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Dwight Howard: A Very Lonely Superstar Stuck in Orlando

Remember the old days, when LeBron James had championship aspirations with the Cleveland Cavaliers? Before The Decision and before Dan Gilbert's angry letter written in Comic Sans?

LeBron's dominance was at a level where he actually had people believing that Antawn Jamison could be the missing piece to a championship team. The Akron Hammer got Mo Williams into an All-Star Game. Oh yeah, and by playing with James, Anderson Varejao is now considered "untouchable." No wonder LeBron took his talents to South Beach.

Anyone who watches the NBA, or even listens to what some of the announcers have to say, can tell you the impact that an elite player can have on his team.

Prime example—LeBron turned a team full of average role players into a No. 1 seed and title contenders. As soon as he leaves town, they're a team struggling to even compete on a nightly basis, landing the top pick in the NBA draft. And as soon as people saw this, we all understood why LeBron left.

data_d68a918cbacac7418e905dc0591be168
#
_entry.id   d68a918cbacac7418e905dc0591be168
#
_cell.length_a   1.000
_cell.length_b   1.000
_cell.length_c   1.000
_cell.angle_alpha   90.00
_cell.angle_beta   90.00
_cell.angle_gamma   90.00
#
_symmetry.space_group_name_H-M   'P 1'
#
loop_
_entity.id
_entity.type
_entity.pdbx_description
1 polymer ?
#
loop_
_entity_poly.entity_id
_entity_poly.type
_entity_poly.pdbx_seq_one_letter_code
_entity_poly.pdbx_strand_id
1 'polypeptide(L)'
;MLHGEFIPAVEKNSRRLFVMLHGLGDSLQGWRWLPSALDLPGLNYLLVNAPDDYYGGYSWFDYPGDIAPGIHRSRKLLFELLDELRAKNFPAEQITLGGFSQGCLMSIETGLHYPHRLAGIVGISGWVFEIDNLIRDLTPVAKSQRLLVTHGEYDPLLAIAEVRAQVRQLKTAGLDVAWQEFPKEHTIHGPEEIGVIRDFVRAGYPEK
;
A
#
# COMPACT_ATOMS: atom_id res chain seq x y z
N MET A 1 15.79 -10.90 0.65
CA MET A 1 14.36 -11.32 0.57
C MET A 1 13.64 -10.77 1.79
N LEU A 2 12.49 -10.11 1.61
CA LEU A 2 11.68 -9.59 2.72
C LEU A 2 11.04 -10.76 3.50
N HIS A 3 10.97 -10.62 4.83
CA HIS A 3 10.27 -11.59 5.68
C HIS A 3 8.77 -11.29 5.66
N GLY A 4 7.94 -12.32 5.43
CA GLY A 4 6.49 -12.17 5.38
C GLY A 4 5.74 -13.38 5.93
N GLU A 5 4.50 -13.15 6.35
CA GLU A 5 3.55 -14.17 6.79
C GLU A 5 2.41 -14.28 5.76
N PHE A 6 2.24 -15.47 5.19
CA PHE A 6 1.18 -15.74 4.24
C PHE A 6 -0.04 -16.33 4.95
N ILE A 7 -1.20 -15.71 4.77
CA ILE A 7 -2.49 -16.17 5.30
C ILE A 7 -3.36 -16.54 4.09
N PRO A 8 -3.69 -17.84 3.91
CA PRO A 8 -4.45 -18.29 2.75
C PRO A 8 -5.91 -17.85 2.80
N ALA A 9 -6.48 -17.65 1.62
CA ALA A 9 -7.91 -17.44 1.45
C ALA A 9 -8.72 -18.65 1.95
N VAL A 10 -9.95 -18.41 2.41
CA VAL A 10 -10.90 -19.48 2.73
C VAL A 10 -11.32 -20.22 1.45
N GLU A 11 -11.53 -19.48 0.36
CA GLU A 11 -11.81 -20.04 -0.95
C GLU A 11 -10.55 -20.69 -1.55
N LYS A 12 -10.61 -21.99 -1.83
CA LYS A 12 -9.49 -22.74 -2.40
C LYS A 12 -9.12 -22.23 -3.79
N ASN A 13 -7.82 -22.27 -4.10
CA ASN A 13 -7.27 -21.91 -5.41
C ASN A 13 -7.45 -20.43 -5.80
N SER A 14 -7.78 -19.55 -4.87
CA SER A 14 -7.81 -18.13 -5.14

These special players are at a premium, even in today's superstar league. And with the recent alignment of star players, very few are left on their own the way LeBron was in Cleveland. One of these players is due for free agency in one year. You may have heard of him: Dwight Howard.

Howard is an absolute monster on both ends of the floor who is as capable of taking over a game as anyone in the league. Opposing teams guard him with at least two players at all times, usually with very little success. Teams have resorted to recycling defenders who simply foul D12 in hopes that he won't make his free throws. Given the shortage of quality big men in the league, Howard's ability is even more valuable considering he gets to exhibit it against many low-quality big men.